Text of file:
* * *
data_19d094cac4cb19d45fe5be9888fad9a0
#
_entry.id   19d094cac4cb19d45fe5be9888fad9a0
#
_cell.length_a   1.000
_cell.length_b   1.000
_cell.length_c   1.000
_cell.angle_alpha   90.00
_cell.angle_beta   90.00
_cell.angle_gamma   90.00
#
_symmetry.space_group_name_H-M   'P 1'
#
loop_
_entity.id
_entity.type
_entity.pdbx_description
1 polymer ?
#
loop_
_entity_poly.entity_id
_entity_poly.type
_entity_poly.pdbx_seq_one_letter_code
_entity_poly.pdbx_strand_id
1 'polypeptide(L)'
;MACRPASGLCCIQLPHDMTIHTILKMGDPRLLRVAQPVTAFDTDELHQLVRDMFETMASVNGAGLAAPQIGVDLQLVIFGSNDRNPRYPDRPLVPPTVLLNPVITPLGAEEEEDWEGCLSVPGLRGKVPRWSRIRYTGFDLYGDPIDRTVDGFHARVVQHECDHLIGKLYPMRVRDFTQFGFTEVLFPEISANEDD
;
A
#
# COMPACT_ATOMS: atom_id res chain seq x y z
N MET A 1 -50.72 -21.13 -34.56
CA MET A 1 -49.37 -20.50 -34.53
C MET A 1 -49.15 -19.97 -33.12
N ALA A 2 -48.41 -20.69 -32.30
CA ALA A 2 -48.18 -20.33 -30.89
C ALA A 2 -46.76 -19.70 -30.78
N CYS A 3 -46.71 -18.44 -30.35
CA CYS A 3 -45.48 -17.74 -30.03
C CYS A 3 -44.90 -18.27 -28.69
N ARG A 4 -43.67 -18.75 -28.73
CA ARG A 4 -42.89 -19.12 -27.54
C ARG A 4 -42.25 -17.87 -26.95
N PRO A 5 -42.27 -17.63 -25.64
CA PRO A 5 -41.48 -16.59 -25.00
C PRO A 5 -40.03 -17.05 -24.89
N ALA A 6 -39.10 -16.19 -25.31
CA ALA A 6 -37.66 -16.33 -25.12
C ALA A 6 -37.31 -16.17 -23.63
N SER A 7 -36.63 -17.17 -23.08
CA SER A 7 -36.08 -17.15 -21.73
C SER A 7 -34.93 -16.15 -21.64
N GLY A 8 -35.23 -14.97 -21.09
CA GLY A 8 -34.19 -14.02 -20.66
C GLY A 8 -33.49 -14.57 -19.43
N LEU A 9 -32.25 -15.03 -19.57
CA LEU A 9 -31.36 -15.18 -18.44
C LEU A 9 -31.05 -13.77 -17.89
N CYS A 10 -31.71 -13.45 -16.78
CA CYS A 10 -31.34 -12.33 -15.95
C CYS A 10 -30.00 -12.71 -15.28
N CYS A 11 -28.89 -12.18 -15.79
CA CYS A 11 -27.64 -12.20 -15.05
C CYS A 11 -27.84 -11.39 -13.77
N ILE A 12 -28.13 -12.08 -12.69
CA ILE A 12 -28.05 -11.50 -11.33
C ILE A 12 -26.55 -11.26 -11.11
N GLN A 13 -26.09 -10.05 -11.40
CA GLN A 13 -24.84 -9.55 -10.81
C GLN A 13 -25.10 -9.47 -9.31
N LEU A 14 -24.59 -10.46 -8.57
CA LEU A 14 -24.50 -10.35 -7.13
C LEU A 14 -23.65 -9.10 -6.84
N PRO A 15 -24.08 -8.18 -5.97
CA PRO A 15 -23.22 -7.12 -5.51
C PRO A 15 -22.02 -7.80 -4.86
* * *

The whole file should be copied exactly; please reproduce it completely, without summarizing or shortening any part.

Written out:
data_19d094cac4cb19d45fe5be9888fad9a0
#
_entry.id   19d094cac4cb19d45fe5be9888fad9a0
#
_cell.length_a   1.000
_cell.length_b   1.000
_cell.length_c   1.000
_cell.angle_alpha   90.00
_cell.angle_beta   90.00
_cell.angle_gamma   90.00
#
_symmetry.space_group_name_H-M   'P 1'
#
loop_
_entity.id
_entity.type
_entity.pdbx_description
1 polymer ?
#
loop_
_entity_poly.entity_id
_entity_poly.type
_entity_poly.pdbx_seq_one_letter_code
_entity_poly.pdbx_strand_id
1 'polypeptide(L)'
;MACRPASGLCCIQLPHDMTIHTILKMGDPRLLRVAQPVTAFDTDELHQLVRDMFETMASVNGAGLAAPQIGVDLQLVIFGSNDRNPRYPDRPLVPPTVLLNPVITPLGAEEEEDWEGCLSVPGLRGKVPRWSRIRYTGFDLYGDPIDRTVDGFHARVVQHECDHLIGKLYPMRVRDFTQFGFTEVLFPEISANEDD
;
A
#
# COMPACT_ATOMS: atom_id res chain seq x y z
N MET A 1 -50.72 -21.13 -34.56
CA MET A 1 -49.37 -20.50 -34.53
C MET A 1 -49.15 -19.97 -33.12
N ALA A 2 -48.41 -20.69 -32.30
CA ALA A 2 -48.18 -20.33 -30.89
C ALA A 2 -46.76 -19.70 -30.78
N CYS A 3 -46.71 -18.44 -30.35
CA CYS A 3 -45.48 -17.74 -30.03
C CYS A 3 -44.90 -18.27 -28.69
N ARG A 4 -43.67 -18.75 -28.73
CA ARG A 4 -42.89 -19.12 -27.54
C ARG A 4 -42.25 -17.87 -26.95
N PRO A 5 -42.27 -17.63 -25.64
CA PRO A 5 -41.48 -16.59 -25.00
C PRO A 5 -40.03 -17.05 -24.89
N ALA A 6 -39.10 -16.19 -25.31
CA ALA A 6 -37.66 -16.33 -25.12
C ALA A 6 -37.31 -16.17 -23.63
N SER A 7 -36.63 -17.17 -23.08
CA SER A 7 -36.08 -17.15 -21.73
C SER A 7 -34.93 -16.15 -21.64
N GLY A 8 -35.23 -14.97 -21.09
CA GLY A 8 -34.19 -14.02 -20.66
C GLY A 8 -33.49 -14.57 -19.43
N LEU A 9 -32.25 -15.03 -19.57
CA LEU A 9 -31.36 -15.18 -18.44
C LEU A 9 -31.05 -13.77 -17.89
N CYS A 10 -31.71 -13.45 -16.78
CA CYS A 10 -31.34 -12.33 -15.95
C CYS A 10 -30.00 -12.71 -15.28
N CYS A 11 -28.89 -12.18 -15.79
CA CYS A 11 -27.64 -12.20 -15.05
C CYS A 11 -27.84 -11.39 -13.77
N ILE A 12 -28.13 -12.08 -12.69
CA ILE A 12 -28.05 -11.50 -11.33
C ILE A 12 -26.55 -11.26 -11.11
N GLN A 13 -26.09 -10.05 -11.40
CA GLN A 13 -24.84 -9.55 -10.81
C GLN A 13 -25.10 -9.47 -9.31
N LEU A 14 -24.59 -10.46 -8.57
CA LEU A 14 -24.50 -10.35 -7.13
C LEU A 14 -23.65 -9.10 -6.84
N PRO A 15 -24.08 -8.18 -5.97
CA PRO A 15 -23.22 -7.12 -5.51
C PRO A 15 -22.02 -7.80 -4.86